An  orthopedic surgeon agreed on two separate occasions to an on-call coverage contract with a local hospital in which he warranted that no portion of his compensation was in exchange for referrals.  When the contracts were terminated by the hospital after the surgeon invested in a competing surgery center, the surgeon brought a whistleblower False Claims Act action against the hospital, alleging that the contract was intended to induce his referrals.

The U.S. District Court for the Eastern District of Pennsylvania, in Cooper v. Pottstown Hospital Co., LLC, et al., dismissed the surgeon’s complaint.  The district court’s description of the failure of the complaint illustrates the characteristics of on-call contracts that make them a permissible relationship between hospitals and physicians. 

The court found the claim that the contract was intended to induce referrals implausible for several reasons.  The surgeon failed to plead facts to show that the contracts were not arms-length agreements for his services.  There was no allegation that the hospital lacked a business need for on-call coverage.  The surgeon’s compensation of $650 per day of being on-call was not alleged to be in excess of fair market value.

Finally, the warrants in the contract that no portion of the compensation was in exchange for referrals was believed by the surgeon to be correct at the time the agreements were signed.  The court found that “[a]ny practicable scheme to induce referrals would not have left him ignorant of its true purpose.”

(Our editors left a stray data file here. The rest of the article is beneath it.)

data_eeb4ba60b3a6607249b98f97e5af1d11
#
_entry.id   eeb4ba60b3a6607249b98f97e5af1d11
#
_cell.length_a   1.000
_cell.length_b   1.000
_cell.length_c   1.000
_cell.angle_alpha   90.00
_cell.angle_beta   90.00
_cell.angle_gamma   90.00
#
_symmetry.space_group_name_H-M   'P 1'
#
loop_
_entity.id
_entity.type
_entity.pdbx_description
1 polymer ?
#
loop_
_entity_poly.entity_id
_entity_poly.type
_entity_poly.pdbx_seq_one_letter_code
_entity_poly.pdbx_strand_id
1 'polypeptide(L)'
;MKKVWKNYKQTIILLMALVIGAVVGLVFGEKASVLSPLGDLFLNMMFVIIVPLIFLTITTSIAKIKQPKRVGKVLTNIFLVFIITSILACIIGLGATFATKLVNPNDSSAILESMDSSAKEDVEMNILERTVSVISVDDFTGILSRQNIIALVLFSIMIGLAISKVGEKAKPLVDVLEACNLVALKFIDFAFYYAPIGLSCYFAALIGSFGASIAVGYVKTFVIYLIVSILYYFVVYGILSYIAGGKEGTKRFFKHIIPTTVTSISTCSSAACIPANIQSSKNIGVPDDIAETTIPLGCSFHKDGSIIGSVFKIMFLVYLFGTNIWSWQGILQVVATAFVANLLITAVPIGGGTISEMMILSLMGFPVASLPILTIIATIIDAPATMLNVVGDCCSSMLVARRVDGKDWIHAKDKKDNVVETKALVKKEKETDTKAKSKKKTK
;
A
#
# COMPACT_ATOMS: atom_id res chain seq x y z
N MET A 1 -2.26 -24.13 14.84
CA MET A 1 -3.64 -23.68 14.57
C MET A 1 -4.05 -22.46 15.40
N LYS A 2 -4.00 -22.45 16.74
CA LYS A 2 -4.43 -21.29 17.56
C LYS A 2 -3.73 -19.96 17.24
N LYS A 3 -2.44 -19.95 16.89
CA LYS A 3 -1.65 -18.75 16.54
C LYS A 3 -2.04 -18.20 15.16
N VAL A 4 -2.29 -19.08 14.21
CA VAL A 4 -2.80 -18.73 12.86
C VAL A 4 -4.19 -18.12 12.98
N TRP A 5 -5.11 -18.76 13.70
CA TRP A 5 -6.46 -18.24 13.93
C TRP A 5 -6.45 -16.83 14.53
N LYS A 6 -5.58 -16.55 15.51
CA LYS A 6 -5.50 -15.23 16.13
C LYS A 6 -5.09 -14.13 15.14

Hospitals and physicians entering into on-call arrangements may take some guidance from this decision in formulating their agreements.  Contracts should be the result of arms-length negotiations and reflect a legitimate business need of the hospital.  Any compensation paid for the physician’s on-call service should be defensible as the fair market value for those services.

Including a contractual provision reflecting both parties’ understanding that no portion of the compensation is in exchange for referrals is particularly helpful.   This provision could prevent a whistleblower or the government from successfully alleging at a later date  that the parties understood there to be an improper inducement, unless the entire agreement were voided as fraudulent.